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Formed at a nightclub in 2005 when a mutual friend invented a silly band name to try and impress a geeky girl, Gandalf’s Fist is the creative collaboration of multi-instrumentalist Dean Marsh and lyricist/vocalist Luke Severn. Meeting at University and becoming good friends, drinking partners and pub-quiz teammates, the duo spent the subsequent two years releasing experimental instrumental tracks, however, the origins of their music go back much further. They start, depending on your point of view, with the golden era of Prog in the 1970s, the birth of English folk centuries before or, even in the time before time inhabited by Tolkien’s fantastical characters
... And what would Tolkien say about all this? With a pint of Mead in hand, one might suggest he would say; “Hell Yes!” And proceed to rock his socks off!
Dean and Luke draw on their mutual love for classic rock bands such as Pink Floyd, The Who, and even the likes of Iron Maiden. While the duo became increasingly captivated by bands in the resurgent neo-prog scene such as Porcupine Tree, they were inspired to try and forge their own musical identity, creating music that, whilst not appealing to the masses, (and certainly not their neighbours) was the kind of music that they, themselves, wanted to hear.
After successful releases of the LPs "Road to Darkness" and "From a Point of Existence", winning widespread acclaim for their mix of Neo-Prog, Folk and Hard Rock, Gandalf's Fist are their latest opus:‘A Day in the Life of a Universal Wanderer’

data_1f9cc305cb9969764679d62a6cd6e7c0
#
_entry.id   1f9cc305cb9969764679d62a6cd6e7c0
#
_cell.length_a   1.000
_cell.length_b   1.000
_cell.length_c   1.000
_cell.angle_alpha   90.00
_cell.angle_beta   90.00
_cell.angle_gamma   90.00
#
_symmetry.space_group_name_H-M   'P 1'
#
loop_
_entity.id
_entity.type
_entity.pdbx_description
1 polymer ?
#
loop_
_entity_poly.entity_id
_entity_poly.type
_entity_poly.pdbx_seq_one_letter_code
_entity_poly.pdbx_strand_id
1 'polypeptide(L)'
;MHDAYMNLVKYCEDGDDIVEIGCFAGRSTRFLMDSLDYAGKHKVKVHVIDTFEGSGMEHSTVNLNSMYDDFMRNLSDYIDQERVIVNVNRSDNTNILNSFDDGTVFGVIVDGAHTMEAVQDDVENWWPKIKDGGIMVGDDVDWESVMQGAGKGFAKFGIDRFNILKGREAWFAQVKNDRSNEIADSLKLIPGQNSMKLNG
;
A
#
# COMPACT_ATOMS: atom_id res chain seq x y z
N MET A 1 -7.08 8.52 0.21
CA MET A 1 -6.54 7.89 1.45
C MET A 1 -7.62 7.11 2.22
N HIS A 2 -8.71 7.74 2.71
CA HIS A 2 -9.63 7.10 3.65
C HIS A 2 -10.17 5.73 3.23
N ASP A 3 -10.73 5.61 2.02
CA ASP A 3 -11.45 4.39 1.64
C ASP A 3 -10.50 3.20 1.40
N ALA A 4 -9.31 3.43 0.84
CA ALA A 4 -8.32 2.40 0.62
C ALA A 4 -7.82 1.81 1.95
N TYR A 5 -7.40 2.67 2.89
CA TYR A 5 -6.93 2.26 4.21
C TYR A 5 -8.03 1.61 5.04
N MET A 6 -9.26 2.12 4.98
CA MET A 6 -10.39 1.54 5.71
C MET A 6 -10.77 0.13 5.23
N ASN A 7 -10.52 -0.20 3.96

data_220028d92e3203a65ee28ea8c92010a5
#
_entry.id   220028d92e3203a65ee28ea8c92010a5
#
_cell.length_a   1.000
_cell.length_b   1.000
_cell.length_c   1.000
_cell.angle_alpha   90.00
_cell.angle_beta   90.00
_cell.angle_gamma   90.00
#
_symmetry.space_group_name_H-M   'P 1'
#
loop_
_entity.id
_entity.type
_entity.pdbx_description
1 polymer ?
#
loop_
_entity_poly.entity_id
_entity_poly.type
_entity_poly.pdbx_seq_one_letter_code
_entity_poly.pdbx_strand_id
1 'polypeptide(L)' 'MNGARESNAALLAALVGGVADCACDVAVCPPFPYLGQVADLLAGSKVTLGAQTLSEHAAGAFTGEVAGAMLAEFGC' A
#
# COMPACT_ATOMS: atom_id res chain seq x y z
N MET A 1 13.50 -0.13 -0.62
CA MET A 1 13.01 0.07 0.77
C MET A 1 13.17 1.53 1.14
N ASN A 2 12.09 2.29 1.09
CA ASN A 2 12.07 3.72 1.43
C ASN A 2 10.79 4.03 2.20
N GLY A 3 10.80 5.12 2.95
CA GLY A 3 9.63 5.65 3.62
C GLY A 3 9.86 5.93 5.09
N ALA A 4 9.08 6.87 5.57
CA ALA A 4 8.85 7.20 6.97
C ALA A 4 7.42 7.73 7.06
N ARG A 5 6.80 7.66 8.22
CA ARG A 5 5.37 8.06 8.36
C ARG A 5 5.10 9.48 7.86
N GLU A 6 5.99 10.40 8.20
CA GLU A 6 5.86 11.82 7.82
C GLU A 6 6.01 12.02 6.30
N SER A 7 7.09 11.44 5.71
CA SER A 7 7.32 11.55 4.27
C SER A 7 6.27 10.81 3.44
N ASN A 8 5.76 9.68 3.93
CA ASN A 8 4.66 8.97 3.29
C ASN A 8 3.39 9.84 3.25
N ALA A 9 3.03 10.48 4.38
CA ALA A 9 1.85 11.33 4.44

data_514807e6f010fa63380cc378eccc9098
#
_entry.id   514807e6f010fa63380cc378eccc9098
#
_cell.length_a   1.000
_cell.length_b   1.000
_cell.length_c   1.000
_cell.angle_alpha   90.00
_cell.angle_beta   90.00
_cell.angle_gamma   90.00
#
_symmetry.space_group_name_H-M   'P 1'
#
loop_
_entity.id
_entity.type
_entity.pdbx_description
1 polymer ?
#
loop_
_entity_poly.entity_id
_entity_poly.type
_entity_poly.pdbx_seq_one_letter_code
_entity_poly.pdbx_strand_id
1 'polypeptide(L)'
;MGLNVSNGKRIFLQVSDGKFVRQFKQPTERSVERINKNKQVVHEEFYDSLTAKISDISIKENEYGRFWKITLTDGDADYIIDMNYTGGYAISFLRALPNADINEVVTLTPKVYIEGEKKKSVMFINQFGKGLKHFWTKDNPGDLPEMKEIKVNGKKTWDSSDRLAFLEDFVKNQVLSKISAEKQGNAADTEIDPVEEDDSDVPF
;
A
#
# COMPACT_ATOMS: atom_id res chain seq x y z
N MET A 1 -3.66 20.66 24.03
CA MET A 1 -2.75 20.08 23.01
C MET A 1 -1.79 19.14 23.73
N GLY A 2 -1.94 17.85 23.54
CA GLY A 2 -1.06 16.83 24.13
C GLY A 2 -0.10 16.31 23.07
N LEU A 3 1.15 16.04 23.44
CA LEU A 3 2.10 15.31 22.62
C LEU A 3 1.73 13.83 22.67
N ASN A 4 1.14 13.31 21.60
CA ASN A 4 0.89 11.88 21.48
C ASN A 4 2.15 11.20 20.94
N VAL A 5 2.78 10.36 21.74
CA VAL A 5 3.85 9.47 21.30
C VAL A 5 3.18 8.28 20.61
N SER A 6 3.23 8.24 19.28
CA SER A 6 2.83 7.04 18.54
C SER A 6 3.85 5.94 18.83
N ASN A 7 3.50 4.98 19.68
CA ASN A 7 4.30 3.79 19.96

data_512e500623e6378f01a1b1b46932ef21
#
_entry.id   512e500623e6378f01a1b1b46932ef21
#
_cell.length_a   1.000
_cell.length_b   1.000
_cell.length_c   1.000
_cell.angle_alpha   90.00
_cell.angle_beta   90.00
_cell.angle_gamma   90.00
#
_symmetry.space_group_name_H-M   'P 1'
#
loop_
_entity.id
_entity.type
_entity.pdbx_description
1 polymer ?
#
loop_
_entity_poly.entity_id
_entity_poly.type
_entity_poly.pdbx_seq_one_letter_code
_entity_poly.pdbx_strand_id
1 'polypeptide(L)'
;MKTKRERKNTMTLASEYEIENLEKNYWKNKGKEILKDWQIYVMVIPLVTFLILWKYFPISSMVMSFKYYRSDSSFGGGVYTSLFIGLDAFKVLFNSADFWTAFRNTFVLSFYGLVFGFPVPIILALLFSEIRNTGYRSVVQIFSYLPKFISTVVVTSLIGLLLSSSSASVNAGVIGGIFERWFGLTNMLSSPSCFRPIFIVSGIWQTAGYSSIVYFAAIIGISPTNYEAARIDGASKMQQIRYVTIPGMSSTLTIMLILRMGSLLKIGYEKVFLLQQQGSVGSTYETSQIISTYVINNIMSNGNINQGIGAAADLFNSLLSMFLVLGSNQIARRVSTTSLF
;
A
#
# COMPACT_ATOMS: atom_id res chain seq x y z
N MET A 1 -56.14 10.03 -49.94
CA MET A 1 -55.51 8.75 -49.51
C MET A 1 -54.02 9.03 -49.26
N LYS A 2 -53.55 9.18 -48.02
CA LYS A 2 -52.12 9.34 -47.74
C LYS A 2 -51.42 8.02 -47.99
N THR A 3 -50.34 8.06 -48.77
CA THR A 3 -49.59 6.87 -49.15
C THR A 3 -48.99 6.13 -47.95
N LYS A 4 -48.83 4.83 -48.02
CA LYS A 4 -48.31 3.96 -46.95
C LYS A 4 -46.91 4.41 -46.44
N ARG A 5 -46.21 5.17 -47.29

The record, seemingly transmitted from a derelict space station in the far reaches of the galaxy using instruments salvaged, is a cosmic jam across space and time exploring a mythical figure from the 26th Century – ‘The Universal Wanderer’ - who’s legend tells of a figure who has wandered the cosmos from the birth of existence to the end of time.
Even when caught out of time and stranded beyond the borders of a decaying Black Hole, you can still expect Gandalf’s Fist to deliver the goods with their unique brand of Medieval Folk Rock! Tracks such as the epic doom-laden jazz of “The Nine Billion Names of God” fit perfectly alongside the anthemic choruses of “Stowaway to the Mushroom Planet” and the renaissance-whimsy of “The Battle for Tannhäuser Gate”, creating one of the most engaging albums to be recorded from the far side of the solar system.
As Gandalf’s Fist’s reputation continues to grow around within the Prog-Rock scene it is difficult to imagine what the future holds for the two, but what is certain is that it will be worth sticking around to find out!